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4 of the World's Most Magical Treehouse Hotels

Treehouse hotels treehouses trees Tree House Lodge Costa Rica

From staring mesmerized at the sun-dappled, leafy boughs arched overheard, to peering giddily at the world far below—few childhood experiences are as magical as playing in a treehouse. Even if you’ve never set foot in one of these idyllic hiding spots, consider ditching the stuffy hotel room and venturing on a limb for your next trip. Not only does living amid the branches make for a whimsical getaway,research shows that it could boost your health, too.

Today, we journey around the world to visit some of the world's most magical treehouse hotels. These arboreal abodes are upgrades from the nailed-together scrap wood most of us are familiar with. But whether you seek quiet solitude or a chance to let your inner child run amok, you’ll likely find it, even in the most modern of these lofty dwellings.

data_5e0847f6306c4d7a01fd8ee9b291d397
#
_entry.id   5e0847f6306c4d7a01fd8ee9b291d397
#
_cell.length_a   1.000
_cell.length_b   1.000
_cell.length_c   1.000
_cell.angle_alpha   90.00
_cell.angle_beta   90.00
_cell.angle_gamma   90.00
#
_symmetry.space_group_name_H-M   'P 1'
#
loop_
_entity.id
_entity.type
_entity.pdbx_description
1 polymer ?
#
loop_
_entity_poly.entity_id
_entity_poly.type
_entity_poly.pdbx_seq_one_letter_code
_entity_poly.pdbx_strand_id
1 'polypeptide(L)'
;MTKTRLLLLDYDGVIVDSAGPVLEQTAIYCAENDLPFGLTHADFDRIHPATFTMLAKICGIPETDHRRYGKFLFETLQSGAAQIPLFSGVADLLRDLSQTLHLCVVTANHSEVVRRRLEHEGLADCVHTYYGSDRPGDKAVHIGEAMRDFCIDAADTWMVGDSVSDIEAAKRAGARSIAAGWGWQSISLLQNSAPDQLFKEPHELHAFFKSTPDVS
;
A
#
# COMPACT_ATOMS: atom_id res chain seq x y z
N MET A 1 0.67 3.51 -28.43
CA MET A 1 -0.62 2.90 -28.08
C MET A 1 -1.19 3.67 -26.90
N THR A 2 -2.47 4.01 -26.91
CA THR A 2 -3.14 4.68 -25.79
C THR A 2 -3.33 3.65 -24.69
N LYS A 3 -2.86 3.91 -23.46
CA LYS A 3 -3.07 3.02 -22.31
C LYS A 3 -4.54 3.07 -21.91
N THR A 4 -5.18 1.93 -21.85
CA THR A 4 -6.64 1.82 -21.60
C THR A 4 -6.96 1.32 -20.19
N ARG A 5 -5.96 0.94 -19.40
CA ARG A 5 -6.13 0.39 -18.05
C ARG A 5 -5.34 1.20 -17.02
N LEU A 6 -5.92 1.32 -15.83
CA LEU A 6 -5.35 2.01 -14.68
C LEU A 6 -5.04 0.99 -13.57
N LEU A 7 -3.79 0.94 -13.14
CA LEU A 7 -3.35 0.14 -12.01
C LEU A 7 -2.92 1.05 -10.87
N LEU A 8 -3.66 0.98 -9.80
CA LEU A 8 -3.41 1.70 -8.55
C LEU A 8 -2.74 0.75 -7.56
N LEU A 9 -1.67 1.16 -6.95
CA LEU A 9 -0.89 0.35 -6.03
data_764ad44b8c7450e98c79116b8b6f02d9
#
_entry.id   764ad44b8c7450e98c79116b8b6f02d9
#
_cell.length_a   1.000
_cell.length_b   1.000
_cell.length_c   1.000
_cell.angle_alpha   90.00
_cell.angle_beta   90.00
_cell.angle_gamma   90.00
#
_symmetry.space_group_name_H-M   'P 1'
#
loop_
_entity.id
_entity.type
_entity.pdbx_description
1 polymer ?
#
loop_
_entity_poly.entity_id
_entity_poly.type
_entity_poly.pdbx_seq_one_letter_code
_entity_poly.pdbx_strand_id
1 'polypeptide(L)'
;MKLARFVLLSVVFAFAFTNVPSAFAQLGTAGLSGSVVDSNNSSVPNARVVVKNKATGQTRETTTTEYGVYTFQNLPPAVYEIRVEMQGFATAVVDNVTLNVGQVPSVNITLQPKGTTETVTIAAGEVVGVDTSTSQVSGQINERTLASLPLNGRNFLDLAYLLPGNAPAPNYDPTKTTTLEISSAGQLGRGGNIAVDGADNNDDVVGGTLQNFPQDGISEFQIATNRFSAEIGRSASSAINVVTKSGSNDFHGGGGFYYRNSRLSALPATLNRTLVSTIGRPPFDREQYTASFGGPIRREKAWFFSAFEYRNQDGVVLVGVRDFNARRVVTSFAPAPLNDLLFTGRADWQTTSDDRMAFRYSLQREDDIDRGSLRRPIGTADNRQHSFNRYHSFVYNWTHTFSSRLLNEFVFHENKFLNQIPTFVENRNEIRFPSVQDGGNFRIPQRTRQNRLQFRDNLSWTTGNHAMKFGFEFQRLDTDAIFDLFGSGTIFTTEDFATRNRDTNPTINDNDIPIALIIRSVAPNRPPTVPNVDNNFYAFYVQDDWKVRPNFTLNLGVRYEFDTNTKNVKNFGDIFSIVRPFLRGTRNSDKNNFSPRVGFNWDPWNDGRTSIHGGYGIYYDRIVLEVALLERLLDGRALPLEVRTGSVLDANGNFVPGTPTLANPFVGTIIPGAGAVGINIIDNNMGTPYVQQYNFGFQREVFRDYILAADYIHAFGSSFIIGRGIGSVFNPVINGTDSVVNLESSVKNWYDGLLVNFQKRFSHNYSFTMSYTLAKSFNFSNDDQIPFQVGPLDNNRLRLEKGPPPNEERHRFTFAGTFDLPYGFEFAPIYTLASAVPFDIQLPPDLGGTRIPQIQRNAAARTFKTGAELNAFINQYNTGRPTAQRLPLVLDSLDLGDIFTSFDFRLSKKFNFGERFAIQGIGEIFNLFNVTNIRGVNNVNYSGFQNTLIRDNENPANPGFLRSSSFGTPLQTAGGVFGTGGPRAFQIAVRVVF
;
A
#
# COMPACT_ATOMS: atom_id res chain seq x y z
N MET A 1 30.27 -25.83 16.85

Tree House Lodge, Limón, Costa Rica

Hidden in the Costa Rican rainforest, the Tree House Lodge (pictured above) merges luxury and sustainability into a tree hugger’s paradise. Sitting beside the pristine Punta Uva beach, the lodge features three bungalow-style dwellings, as well as the two-level Tree House, built around a twisting, hundred-year-old sangrillo tree. Visitors will find a bedroom and kitchen on the Tree House’s first floor, while a walk across a wooden, palm-thatched suspension bridge will lead them to the upper-level master bedroom, an ideal spot for watching howler monkeys. Bungalows accommodate up to five people, while the Tree House sleeps up to six.